With the arrival of spring comes the opening of the official golf season. These early March days mark each women’s golf association’s opening breakfast and a round of fun golf.

Pinehurst Country Club is no exception. The gathering room was brightly lit with the happy faces of women resisting their usual habit of warm embraces and replacing them with self-conscious elbow bumps and a nervous giggle.

The customary breakfast was followed by a delightfully informative presentation by Audrey Moriarity, executive director of the Tufts Archive. Much was learned about the Ladies of Pinehurst.

Many of the women in the room have had the life experience of moving from place to place to accommodate changing jobs or another deployment. The sounds of empathy could be heard when Audrey told the story of Mary Emma Clough Tufts, wife of James Tuft. She was asked to move from her lovely home in Boston to the barren sandy land that was Pinehurst in 1903. 

James died just seven years later, but Mary stayed along with her children until the end of her days. Pinehurst had a way, even then, to keep us here.

As we all know, golf is a huge draw to our charming village. Surprisingly, women arrived with golf clubs on their shoulders before there was a golf course. The Tufts family got busy with Donald Ross to provide the product these folks wanted.

Of course the women of that era were wearing full-length skirts, mutton-chop sleeves, high-button shoes, and a bonnet. Photographic evidence was provided. Quite the contrast to Michelle Wie’s winning outfit in 2014.

Stories were told of the amazing early women golf competitors. Glenna Collett Vare won the North & South six times in nine years starting in 1922. She also won the U.S. Women’s Amateur six times; the last time in 1935. That is quite an amateur career.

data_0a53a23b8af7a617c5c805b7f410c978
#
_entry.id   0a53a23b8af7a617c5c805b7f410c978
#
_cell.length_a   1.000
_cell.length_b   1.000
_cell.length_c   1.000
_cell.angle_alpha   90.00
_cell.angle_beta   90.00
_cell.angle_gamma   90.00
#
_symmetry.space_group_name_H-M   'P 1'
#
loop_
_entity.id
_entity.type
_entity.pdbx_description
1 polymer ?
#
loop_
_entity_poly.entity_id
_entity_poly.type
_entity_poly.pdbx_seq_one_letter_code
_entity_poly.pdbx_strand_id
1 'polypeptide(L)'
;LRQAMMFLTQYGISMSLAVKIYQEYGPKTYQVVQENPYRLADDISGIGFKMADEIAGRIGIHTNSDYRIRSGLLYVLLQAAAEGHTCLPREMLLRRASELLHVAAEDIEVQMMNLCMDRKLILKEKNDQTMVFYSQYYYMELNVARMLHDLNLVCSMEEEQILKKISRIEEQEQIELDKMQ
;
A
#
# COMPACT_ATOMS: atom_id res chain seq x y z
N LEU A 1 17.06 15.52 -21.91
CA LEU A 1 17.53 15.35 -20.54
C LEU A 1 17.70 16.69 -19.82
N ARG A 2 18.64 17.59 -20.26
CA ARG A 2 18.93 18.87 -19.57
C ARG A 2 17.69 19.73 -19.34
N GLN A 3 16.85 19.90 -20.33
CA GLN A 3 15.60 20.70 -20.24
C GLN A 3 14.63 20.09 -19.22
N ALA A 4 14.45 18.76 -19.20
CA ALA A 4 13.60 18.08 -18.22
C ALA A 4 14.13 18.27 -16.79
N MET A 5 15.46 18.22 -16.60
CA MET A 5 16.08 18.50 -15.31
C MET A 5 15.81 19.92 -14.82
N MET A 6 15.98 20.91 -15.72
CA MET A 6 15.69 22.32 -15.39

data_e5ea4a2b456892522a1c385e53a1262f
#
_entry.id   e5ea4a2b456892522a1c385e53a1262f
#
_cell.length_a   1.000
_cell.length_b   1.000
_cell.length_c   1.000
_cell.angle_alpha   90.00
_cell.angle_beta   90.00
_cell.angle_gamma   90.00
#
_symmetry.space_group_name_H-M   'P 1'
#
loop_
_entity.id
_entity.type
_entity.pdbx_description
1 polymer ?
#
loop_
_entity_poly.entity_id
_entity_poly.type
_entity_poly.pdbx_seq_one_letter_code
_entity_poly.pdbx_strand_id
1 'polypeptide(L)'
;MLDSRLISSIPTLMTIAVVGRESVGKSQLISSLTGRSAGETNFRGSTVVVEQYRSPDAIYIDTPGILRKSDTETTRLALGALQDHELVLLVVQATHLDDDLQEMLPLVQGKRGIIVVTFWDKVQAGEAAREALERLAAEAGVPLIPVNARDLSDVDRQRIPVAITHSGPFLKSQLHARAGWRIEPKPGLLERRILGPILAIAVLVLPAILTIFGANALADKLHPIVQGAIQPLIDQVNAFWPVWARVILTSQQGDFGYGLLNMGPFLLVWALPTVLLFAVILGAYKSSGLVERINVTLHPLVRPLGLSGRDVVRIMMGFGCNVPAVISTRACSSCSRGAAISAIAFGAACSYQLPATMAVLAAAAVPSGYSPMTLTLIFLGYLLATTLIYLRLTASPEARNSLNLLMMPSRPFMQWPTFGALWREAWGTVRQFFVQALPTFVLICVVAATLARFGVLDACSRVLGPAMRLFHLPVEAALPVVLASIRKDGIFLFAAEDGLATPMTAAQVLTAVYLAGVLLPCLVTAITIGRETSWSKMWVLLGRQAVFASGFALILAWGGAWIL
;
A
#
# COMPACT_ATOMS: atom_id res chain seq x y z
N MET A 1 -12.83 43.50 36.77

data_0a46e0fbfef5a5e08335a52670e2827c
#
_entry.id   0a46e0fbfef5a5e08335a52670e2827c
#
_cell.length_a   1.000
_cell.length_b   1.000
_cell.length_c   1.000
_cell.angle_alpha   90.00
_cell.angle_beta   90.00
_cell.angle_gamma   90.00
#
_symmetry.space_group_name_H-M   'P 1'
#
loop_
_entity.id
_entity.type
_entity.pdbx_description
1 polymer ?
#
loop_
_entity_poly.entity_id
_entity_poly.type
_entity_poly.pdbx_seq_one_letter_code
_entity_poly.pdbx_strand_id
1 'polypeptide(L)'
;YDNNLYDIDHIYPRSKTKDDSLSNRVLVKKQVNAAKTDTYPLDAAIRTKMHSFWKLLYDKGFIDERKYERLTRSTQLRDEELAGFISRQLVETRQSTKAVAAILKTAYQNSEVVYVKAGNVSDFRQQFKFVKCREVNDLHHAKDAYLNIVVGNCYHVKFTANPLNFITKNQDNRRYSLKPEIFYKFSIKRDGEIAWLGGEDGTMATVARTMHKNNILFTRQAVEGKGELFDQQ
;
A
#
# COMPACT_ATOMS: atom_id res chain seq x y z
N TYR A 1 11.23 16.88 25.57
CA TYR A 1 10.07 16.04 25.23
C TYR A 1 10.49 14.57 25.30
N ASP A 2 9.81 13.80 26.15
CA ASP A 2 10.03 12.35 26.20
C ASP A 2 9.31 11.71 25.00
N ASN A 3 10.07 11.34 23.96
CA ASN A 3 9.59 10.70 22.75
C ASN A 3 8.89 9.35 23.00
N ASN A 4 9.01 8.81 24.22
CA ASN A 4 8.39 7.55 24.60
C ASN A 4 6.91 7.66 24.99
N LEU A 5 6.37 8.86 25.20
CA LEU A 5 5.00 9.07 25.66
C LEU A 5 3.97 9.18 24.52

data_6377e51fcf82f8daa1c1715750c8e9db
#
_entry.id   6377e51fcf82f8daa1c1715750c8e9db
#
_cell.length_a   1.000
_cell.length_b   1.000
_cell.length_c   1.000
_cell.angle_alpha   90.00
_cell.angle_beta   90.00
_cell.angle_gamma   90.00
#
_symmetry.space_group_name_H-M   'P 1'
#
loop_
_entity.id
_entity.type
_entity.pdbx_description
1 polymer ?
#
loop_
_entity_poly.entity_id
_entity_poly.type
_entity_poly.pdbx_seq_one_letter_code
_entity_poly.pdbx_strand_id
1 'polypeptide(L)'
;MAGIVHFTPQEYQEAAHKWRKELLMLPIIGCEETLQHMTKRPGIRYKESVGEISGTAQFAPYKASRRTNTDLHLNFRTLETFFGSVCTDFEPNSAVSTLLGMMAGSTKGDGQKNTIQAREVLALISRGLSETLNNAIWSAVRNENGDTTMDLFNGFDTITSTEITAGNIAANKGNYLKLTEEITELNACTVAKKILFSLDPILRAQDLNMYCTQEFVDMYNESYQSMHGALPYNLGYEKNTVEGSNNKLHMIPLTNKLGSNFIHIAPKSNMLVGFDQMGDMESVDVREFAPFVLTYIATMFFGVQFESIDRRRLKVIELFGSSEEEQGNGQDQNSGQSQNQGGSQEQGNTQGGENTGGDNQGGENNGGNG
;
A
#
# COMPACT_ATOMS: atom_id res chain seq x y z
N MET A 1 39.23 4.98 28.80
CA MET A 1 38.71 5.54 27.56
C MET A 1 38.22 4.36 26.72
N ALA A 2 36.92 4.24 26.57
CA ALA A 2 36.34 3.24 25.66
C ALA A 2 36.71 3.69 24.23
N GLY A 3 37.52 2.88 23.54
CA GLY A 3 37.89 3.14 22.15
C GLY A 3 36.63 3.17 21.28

Estelle Lawson Page won the North & South seven times in 10 years starting in 1935. She also won the U.S. Women’s Amateur in 1936 and 1937. She almost won in 1938, but was bested by Patty Berg.

Thankfully, the field of women competitors has grown to a level that repeat wins in the major amateur tournaments are now rare.

Women of renown have been coming to Pinehurst since the beginning: Annie Oakley, Amelia Earhart, Peggy Kirk Bell, the entire founding members of the Ladies Professional Golf Association. 

Women’s golf associations around the world are made possible by the generous support of women volunteers stepping up year after year to provide the structure necessary for the rest of us to just come and play our favorite games.

Meetings are held, notices written and sent, games devised, scores recorded, treasuries kept, social events planned and executed; all by the selfless volunteers (with a bit of help from the professional staffs).

We are thankful for those working today and in the past. We should all take a turn to be the next volunteer. Amateur golf does not function without its volunteers.

Take a walk in the sun … maybe carry some clubs. I hear the virus hates the sun. Fingers crossed.

Contact Betsey Mitchell at bets4golf@gmail.com.

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